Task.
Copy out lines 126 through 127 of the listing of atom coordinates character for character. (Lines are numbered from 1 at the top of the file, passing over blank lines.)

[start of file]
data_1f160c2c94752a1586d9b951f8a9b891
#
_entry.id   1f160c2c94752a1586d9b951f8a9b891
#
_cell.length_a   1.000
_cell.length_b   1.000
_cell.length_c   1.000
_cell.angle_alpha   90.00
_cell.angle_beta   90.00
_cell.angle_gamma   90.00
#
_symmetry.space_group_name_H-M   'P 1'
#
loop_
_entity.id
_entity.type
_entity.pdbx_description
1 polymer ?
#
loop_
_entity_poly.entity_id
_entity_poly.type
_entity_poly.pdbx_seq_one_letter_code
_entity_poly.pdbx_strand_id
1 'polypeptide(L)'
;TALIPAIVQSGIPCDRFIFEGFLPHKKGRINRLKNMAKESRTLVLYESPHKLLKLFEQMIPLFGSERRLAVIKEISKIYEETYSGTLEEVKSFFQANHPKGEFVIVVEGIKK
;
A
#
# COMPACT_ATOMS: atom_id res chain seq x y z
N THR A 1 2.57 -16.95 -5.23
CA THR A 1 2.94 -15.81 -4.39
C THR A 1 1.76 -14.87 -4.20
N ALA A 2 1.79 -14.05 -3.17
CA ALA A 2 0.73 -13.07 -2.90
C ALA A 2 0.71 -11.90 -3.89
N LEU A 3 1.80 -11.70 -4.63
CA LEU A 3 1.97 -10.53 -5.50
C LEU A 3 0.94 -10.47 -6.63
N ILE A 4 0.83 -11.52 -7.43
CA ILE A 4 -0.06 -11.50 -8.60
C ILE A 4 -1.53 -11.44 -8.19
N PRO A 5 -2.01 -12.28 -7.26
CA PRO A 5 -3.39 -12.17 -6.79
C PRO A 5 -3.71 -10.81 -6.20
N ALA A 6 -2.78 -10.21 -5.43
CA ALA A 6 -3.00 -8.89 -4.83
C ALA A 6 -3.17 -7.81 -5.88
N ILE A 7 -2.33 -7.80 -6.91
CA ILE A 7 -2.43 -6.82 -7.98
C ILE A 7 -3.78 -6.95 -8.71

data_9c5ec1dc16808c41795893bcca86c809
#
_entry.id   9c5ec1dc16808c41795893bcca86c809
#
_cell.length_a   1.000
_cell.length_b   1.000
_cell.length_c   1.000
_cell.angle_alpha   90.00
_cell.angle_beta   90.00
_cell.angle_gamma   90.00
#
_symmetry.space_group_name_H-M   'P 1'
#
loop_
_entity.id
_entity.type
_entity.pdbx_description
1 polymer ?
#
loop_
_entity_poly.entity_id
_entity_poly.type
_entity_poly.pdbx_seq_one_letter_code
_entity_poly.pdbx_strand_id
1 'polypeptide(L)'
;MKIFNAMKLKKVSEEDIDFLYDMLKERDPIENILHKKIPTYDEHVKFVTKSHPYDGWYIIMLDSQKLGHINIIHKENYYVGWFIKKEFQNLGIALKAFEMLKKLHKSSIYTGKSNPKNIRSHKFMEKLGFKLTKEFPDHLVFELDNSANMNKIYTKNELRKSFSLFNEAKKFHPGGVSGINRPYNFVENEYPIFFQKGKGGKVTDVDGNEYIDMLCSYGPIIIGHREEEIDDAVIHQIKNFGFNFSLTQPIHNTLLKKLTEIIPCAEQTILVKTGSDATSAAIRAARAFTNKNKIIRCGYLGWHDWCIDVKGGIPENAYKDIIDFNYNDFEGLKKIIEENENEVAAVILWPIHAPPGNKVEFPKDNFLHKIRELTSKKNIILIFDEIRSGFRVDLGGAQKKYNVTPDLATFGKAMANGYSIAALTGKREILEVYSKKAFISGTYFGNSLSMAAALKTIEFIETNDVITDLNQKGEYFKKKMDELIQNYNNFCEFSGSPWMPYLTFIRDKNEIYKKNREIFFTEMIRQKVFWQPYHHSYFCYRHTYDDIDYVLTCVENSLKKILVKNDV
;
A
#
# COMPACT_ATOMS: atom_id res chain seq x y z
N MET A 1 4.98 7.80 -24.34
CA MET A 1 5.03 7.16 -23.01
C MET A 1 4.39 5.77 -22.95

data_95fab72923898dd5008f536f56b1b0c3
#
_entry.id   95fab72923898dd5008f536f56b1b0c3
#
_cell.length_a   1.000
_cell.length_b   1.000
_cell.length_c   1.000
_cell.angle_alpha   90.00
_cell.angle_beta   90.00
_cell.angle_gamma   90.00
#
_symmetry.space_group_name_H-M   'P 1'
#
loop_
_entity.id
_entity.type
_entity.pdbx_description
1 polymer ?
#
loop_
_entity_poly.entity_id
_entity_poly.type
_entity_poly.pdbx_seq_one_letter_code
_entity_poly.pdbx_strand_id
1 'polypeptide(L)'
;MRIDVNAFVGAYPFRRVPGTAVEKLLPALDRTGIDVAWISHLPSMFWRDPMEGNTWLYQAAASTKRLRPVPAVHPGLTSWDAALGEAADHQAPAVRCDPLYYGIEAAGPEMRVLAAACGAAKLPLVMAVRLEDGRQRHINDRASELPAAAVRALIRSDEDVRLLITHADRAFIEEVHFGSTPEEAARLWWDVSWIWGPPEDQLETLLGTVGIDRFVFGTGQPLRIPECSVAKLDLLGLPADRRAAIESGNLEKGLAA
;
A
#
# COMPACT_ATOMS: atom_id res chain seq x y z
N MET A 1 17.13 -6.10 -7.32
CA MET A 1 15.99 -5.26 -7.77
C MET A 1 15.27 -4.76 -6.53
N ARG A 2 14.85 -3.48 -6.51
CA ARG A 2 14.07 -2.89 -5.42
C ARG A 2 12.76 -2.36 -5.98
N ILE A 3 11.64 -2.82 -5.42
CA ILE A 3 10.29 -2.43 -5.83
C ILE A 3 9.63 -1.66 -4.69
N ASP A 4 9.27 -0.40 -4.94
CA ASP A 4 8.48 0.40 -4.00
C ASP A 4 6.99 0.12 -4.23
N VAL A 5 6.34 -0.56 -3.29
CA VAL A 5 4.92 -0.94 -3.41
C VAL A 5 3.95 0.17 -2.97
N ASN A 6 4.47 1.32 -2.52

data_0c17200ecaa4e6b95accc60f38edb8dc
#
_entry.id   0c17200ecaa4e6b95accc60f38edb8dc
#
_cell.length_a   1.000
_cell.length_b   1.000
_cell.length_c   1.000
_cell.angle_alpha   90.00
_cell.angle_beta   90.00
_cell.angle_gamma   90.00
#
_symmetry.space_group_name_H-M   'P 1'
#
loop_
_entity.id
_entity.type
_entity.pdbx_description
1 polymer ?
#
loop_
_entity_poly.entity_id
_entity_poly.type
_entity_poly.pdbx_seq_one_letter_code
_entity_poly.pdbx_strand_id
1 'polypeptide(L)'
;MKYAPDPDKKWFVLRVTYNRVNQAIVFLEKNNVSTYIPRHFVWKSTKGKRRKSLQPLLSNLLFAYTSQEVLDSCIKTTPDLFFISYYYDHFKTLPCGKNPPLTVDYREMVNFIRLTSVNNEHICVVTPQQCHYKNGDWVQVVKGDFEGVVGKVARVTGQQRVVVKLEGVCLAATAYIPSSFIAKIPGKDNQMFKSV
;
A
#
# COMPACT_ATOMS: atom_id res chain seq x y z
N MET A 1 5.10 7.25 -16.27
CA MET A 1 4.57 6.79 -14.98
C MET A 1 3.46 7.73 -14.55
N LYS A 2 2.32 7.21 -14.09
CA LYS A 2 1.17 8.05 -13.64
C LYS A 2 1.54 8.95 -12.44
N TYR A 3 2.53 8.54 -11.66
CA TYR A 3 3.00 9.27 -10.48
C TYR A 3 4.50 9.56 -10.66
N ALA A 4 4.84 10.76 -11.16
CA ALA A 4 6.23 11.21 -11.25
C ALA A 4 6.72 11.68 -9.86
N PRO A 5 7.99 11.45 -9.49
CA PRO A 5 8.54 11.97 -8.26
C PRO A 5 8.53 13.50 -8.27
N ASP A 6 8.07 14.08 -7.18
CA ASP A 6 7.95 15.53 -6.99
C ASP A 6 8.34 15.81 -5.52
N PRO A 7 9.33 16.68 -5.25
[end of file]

C ASP A 4 6.99 0.12 -4.23
N VAL A 5 6.34 -0.56 -3.29